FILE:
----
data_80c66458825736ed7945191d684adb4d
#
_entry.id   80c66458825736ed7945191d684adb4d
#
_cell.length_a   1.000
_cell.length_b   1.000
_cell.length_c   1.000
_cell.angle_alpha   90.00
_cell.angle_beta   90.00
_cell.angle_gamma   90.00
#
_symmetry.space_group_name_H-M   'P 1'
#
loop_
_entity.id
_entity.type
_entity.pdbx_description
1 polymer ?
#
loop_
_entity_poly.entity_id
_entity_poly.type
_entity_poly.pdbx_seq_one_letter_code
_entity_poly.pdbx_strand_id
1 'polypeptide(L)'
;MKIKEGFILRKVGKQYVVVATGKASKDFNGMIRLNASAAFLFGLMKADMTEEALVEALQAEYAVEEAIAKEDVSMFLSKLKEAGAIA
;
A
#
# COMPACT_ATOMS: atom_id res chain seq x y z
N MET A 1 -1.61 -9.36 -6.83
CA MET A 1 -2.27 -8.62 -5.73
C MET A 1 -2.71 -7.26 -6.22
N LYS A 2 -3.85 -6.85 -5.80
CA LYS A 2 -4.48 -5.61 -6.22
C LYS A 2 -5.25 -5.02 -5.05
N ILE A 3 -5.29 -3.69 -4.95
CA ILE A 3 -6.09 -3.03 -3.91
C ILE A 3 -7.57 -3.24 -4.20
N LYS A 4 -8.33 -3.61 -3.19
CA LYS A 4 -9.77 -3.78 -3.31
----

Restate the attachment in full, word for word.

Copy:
data_80c66458825736ed7945191d684adb4d
#
_entry.id   80c66458825736ed7945191d684adb4d
#
_cell.length_a   1.000
_cell.length_b   1.000
_cell.length_c   1.000
_cell.angle_alpha   90.00
_cell.angle_beta   90.00
_cell.angle_gamma   90.00
#
_symmetry.space_group_name_H-M   'P 1'
#
loop_
_entity.id
_entity.type
_entity.pdbx_description
1 polymer ?
#
loop_
_entity_poly.entity_id
_entity_poly.type
_entity_poly.pdbx_seq_one_letter_code
_entity_poly.pdbx_strand_id
1 'polypeptide(L)'
;MKIKEGFILRKVGKQYVVVATGKASKDFNGMIRLNASAAFLFGLMKADMTEEALVEALQAEYAVEEAIAKEDVSMFLSKLKEAGAIA
;
A
#
# COMPACT_ATOMS: atom_id res chain seq x y z
N MET A 1 -1.61 -9.36 -6.83
CA MET A 1 -2.27 -8.62 -5.73
C MET A 1 -2.71 -7.26 -6.22
N LYS A 2 -3.85 -6.85 -5.80
CA LYS A 2 -4.48 -5.61 -6.22
C LYS A 2 -5.25 -5.02 -5.05
N ILE A 3 -5.29 -3.69 -4.95
CA ILE A 3 -6.09 -3.03 -3.91
C ILE A 3 -7.57 -3.24 -4.20
N LYS A 4 -8.33 -3.61 -3.19
CA LYS A 4 -9.77 -3.78 -3.31